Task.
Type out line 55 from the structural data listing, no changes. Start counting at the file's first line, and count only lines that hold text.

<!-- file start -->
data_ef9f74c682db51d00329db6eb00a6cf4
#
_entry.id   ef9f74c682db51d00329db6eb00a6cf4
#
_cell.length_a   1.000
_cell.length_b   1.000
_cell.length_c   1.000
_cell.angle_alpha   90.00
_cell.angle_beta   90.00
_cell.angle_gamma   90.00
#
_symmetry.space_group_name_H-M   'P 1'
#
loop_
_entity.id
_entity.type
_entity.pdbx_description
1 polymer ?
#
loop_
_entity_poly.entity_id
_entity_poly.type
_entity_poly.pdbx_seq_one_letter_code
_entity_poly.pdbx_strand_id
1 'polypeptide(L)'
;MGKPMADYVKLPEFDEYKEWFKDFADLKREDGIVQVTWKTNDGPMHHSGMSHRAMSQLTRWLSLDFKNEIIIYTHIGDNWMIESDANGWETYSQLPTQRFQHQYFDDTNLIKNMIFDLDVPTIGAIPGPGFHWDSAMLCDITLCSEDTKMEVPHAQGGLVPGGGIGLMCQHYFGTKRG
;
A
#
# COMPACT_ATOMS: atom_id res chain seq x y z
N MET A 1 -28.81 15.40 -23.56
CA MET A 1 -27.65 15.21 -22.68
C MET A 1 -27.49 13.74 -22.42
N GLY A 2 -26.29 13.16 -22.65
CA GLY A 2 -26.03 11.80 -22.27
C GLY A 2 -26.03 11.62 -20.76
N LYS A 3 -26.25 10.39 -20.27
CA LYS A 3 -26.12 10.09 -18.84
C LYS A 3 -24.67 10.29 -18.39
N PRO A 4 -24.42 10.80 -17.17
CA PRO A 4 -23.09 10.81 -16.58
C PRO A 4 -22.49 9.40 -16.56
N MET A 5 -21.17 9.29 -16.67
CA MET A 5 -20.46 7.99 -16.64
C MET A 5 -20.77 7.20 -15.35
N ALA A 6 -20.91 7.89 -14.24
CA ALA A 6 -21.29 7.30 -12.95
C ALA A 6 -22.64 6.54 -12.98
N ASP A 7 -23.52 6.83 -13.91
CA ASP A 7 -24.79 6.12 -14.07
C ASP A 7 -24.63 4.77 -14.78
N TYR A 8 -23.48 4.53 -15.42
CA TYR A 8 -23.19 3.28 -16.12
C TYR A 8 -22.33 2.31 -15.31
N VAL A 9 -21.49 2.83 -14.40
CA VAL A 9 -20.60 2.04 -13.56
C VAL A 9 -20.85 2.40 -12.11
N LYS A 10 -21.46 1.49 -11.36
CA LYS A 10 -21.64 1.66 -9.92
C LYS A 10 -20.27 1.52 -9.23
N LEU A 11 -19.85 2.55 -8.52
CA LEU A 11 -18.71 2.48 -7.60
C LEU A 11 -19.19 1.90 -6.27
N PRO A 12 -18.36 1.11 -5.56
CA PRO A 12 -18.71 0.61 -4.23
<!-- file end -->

N VAL A 9 -21.49 2.83 -14.40